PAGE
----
In September, the board voted 4-3 to discontinue the longtime practice of giving each board member the opportunity to address their colleagues and the audience. A month later, Howard kept his word that he would find ways to say what was on this mind. He had signed up to speak during public comment and did so when his name was called.

Howard, a Democrat who voted against the removal of board comments, told Around Town this week that he stands by that decision. His comments from the lectern brought into question his adherence to the earlier board decision. But Howard said it’s a matter of interpretation.

“Between the board attorney, superintendent and fellow board members, I have yet to hear any objection,” Howard said.

He added that included on the Nov. 14 board meeting agenda is the consideration to hire an architect for the construction of a new Smyrna middle school. Howard’s comments in September included discussion of overcrowding in the Smyrna area, and the board member said it couldn’t have hurt to “hear from me and Smyrna parents about the urgency of moving forward on the new middle school.”

“It’s bigger than board comments. I do this for our children, period. If the adults are getting in the way, I’m going to call it out,” he said.

Board member Randy Scamihorn, a Republican who voted for the removal of board comments, said he stands by his earlier comments that Howard intended to make a point to the board with his decision. But, Scamihorn added, when something is open to interpretation, it can go either way.

Scamihorn said though it’s true Howard is a member of the public as well as an elected official and therefore may be able to speak from the lectern, certain roles (school board member for example) carry an expectation to follow certain guidelines.

“There are positions in life that when people voluntarily accept them, then they need to accept the responsibility that they are leaders and should set a good example,” he said.

STUDENT HOUSING: Railing against “apartment corporations” and “homeowners that cling to the past,” Richard Pickering, owner of a three-bedroom house he rents to Kennesaw State University students, recently told the Cobb Board of Commissioners a crisis was brewing.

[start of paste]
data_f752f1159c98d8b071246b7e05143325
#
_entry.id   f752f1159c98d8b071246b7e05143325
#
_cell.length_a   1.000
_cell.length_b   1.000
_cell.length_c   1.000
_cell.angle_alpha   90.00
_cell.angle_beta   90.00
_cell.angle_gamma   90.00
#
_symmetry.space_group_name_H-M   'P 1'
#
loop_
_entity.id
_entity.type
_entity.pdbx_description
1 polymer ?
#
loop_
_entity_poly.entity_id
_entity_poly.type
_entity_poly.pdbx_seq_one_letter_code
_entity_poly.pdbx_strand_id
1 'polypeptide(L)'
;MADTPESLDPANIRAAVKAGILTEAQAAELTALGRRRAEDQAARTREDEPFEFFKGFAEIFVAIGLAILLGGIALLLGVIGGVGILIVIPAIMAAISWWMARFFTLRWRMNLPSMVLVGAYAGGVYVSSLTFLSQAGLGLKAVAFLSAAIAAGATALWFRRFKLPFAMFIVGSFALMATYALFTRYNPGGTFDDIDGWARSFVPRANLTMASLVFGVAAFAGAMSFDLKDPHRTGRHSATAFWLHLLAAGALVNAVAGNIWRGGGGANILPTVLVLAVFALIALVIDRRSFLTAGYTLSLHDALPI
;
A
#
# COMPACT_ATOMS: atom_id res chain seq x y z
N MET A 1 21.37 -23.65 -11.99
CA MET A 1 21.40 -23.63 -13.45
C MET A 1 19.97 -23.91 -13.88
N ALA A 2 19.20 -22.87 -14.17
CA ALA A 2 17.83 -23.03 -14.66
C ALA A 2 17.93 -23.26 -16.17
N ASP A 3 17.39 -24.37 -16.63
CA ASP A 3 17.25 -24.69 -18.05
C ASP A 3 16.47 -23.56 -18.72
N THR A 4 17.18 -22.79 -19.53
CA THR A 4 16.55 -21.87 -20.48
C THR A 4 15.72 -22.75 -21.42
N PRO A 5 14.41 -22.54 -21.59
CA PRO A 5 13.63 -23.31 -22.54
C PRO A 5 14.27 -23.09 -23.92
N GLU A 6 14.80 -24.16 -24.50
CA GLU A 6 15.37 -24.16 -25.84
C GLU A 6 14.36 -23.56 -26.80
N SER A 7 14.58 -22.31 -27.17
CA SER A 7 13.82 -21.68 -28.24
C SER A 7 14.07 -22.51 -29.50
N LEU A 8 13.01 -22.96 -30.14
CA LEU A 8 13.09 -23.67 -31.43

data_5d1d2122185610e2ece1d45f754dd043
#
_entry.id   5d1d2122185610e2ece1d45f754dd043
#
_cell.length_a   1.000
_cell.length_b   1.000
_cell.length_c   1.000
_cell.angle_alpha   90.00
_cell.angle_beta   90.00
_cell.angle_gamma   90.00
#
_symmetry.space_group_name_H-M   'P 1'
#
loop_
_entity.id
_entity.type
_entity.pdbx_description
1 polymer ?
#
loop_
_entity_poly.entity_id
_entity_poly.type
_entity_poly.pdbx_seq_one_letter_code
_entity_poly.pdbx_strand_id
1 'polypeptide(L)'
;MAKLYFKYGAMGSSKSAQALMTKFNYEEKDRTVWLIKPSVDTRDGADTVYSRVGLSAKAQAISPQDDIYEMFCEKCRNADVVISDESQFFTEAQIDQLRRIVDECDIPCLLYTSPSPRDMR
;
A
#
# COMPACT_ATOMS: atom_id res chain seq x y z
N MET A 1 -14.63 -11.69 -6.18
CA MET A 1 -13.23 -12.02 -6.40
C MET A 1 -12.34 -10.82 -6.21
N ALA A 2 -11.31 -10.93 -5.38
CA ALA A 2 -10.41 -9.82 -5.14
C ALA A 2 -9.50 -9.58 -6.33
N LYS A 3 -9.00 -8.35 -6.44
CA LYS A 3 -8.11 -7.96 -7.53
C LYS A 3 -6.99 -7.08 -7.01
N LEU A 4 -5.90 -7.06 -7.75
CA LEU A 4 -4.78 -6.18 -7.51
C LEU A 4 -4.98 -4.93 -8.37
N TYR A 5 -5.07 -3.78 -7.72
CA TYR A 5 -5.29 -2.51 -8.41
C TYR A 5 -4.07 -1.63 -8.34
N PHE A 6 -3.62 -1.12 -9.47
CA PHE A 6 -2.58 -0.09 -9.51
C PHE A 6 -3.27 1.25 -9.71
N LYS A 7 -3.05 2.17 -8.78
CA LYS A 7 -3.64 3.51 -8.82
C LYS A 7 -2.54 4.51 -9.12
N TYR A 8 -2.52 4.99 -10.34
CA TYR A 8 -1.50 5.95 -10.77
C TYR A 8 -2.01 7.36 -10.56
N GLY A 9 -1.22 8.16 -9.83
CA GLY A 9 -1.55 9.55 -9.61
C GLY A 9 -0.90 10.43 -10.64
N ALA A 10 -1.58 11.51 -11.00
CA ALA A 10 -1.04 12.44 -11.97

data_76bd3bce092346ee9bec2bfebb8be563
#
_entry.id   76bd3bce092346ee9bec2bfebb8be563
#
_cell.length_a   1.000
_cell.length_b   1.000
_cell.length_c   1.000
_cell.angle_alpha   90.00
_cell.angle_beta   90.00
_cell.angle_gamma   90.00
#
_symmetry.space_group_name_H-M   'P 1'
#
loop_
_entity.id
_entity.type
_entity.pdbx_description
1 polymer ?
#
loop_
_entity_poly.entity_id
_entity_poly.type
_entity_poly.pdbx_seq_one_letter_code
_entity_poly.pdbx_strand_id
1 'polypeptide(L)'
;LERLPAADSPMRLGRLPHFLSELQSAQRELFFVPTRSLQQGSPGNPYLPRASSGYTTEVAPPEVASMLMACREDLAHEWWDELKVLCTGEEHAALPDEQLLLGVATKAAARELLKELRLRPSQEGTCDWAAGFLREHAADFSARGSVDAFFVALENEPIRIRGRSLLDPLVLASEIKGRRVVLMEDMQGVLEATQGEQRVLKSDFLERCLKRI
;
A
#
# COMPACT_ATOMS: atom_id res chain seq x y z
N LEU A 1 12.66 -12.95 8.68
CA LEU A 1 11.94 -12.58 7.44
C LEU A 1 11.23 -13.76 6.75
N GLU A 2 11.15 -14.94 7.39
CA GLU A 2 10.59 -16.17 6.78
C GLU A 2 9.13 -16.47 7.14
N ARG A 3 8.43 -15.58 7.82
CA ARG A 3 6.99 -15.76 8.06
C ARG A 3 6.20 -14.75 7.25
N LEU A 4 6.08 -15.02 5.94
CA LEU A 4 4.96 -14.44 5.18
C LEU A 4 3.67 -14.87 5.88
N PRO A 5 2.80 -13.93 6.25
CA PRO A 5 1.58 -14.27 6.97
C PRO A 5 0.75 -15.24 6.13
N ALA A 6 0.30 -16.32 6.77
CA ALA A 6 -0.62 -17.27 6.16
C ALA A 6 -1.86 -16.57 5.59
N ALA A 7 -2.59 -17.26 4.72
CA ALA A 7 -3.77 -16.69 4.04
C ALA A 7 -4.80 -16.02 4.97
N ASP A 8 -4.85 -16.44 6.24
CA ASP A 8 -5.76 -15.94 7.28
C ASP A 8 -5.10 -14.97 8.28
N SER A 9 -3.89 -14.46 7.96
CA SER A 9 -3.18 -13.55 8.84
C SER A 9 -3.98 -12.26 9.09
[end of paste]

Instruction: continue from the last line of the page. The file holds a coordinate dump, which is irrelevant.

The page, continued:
There are some 36,000 students at Kennesaw State University; that number is expected to reach at least 50,000 within the next 10 to 15 years, he said. Where are they all going to live?

Pickering argued commissioners could make an exception to the rule that a house have no more than two unrelated adults.

“Students who don’t have the same last name cannot choose to live together,” he said. “Give them fair housing, give them a break and change this rule. I ask that you think about this so that you can give me — give us a two-year variance on this house while you think about the larger issues at hand here.”

Pickering bought the house so his two children would have a place to live while attending KSU. After they left, he continued renting to students, including the three that live there now. They are not related and, because of the rule, one of them has to go.

Clark County, he said, has already changed a similar ordinance to deal with its affordability crisis.

One of his tenants, a student at KSU, stood beside him.

“I work and go to school. That’s my life. That’s it,” the student said, lest the commissioners think approving the variance would be cosigning an opium den or frat house.

Commissioners weren’t having it. The house was in violation of a county ordinance, and the only question was when — not if — they would have one of the students evicted.

“It’s commendable that he’s looking out for the students,” east Cobb Commissioner Bob Ott said. “But the fact of the matter is, he knew what the rule was and put himself in this position.”

Bob Ott

Bob Ott

“The problem is, we’re going to put three students at risk,” Chairman Mike Boyce said. “Let’s approach this from being compassionate human beings.”

Ultimately, the board voted to deny Pickering’s request with the understanding the next student due to graduate could stay until the end of the school year, in May.

After the meeting, as attendees milled about the room, Boyce could be heard saying to Ott:

“Who’s campaigning? I’m trying to help these kids out!”